Covid-19: what you need to know today
The U.S. Food and Drug Administration’s endorsement of the safety and efficacy of the Moderna vaccine on Tuesday (regulatory clearance is expected by Friday) came with a bonus: details, previously unknown, that indicated the ability of the vaccine to prevent or at least reduce the transmission of Covid-19. As this columnist has previously written, what most of the Phase 3 clinical trials of Covid-19 vaccines sought to measure as a result was effectiveness in preventing infections. The vaccines developed by Moderna, Pfizer / BioNTech, Astra Zeneca / Oxford and the Gamaleya Institute have been shown to be effective, albeit to varying degrees, although all exceed the 50% mark set by the US regulator.
Based on the trial data published in the public domain, only AstraZeneca appeared to have tested the impact of the vaccine on transmission (it found that the vaccine reduced transmission), although this nugget was almost immediately forgotten in criticism that was directed at justified and understandable to vaccine developers to obtain data based on what was clearly a combination of phase 3 clinical trials. This is likely the reason the vaccine will not be approved in the US Based on these essays; An approval is expected in the UK, one of the locations where the Phase 3 trials were carried out, in a few days.
Also Read: Safe Covaxin From Bharat Biotech, Says Phase 1 Trial Data
Now, the FDA’s in-depth report on the Moderna vaccine candidate publishes data that was absent in the company’s initial data released in mid-November. According to this report, the company presented data showing that the first injection of its two-dose vaccine actually managed to reduce asymptomatic infections, something that could, if established through further research, mean that it reduces the transmission of the viral disease.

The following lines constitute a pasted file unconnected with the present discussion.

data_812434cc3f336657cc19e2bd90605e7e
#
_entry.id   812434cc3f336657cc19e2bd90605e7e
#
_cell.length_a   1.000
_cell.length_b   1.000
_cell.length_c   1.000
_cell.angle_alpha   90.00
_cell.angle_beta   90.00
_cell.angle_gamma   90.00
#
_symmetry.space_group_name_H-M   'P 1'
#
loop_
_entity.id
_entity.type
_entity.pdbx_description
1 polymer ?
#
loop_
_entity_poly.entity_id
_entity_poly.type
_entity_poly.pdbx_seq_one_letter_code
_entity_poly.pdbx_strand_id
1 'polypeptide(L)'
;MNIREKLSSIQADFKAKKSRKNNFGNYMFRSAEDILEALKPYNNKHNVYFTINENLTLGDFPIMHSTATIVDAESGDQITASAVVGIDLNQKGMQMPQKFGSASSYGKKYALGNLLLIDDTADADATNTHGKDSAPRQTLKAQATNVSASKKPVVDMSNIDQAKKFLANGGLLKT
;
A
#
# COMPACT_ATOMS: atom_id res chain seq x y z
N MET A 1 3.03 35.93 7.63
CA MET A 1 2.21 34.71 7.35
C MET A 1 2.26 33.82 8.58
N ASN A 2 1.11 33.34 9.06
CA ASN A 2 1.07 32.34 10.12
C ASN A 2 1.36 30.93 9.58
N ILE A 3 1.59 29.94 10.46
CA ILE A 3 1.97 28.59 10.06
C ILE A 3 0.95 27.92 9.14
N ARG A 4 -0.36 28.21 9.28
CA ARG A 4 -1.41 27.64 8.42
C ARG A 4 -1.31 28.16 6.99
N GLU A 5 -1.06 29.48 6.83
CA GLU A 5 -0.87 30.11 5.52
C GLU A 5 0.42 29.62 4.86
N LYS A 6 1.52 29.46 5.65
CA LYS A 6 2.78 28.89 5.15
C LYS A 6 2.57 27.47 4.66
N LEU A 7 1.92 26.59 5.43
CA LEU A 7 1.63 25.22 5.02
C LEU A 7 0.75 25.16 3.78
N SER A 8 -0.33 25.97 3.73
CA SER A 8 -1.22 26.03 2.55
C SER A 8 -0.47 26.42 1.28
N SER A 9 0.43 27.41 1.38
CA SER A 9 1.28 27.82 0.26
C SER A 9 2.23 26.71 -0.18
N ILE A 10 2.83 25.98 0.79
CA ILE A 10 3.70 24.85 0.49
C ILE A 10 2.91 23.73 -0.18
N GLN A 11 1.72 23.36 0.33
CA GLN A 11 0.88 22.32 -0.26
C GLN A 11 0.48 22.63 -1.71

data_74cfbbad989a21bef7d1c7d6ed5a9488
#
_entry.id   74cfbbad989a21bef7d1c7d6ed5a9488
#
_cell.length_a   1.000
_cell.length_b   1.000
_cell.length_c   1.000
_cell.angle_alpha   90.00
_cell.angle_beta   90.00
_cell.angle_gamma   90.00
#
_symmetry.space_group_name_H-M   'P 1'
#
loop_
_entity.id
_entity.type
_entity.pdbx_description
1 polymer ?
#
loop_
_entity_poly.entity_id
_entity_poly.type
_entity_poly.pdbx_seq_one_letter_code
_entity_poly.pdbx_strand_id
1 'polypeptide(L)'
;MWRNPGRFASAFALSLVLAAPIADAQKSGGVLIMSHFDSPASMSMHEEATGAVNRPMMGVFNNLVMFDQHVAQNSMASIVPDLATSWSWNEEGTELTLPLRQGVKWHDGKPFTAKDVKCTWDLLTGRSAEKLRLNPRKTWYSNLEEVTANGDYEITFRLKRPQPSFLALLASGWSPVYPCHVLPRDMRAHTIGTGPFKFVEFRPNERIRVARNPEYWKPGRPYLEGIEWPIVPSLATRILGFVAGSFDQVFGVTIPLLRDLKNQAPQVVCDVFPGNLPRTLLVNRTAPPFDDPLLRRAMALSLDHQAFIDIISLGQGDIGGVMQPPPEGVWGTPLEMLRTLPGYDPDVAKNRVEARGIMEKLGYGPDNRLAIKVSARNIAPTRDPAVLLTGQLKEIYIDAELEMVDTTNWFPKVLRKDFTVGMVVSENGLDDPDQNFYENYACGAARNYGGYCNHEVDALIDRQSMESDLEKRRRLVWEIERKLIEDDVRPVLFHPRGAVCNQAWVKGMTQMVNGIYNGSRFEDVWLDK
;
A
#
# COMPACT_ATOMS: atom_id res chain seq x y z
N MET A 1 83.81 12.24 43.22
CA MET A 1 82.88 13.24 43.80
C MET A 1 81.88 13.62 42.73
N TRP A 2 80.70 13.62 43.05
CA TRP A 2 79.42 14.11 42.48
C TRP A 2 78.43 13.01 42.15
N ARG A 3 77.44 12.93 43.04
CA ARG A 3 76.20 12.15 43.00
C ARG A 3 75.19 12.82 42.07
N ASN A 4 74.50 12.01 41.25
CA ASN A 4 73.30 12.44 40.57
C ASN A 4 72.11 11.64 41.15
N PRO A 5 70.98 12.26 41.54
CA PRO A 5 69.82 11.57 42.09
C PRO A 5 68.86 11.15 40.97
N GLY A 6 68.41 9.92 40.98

Vaccines that not only prevent infections, but also reduce or stop transmission, could effectively crush the pandemic and mean a faster return to normalcy. For example, it could mean that vaccinated people no longer have to wear masks because they cannot be transmitters.
Similar data are not available for the Pfizer / BioNTech vaccine, which is currently administered in both the US and UK, although the company is believed to be working on this.
While the Pfizer vaccine awaits regulatory approval in India, it is likely that the majority of Indians will not receive it. A vaccine control panel maintained by UNICEF puts the number of vaccine doses for which India has reached agreements with companies at 200 million, which is probably more accurate than the number of 1.6 billion in circulation. Of this, 100 million doses (of Covishield, the two-dose AstraZeneca / Oxford vaccine) are through an agreement between Gavi, The Vaccine Alliance and the Serum Institute of India (SII), which manufactures the drugs locally, and another 100 million, through an agreement between Gamaleya and Hetero Drugs. The Indian government is not party to any of the deals, although there seems to be a tacit understanding that the government, pending approval of the vaccine in India, will acquire most of the IBS production that has yet to be spoken.
India is also likely betting on Covaxin, the vaccine being developed by Bharat Biotech in partnership with the Indian Council for Medical Research. Phase 3 trials of Covaxin (also a two-dose vaccine) are currently ongoing and interim results are expected by the end of the year. Bharat Biotech has sought emergency use approval based on data from its phase 1/2 trials (this has yet to be released), but India’s drug regulator has rightly asked the company to return. with data from their phase 3 trials. Again, although there is no formal agreement (or has been publicized), the understanding appears to be that pending approval, the government will acquire much of the production from Bharat Biotech.
IBS is conducting its own phase 3 Covishield trials in India, and when those data are released it will be interesting to see if there is any indication that the vaccine prevents transmission, as the interim analysis of their trial data suggests. phase 3 that was released last month.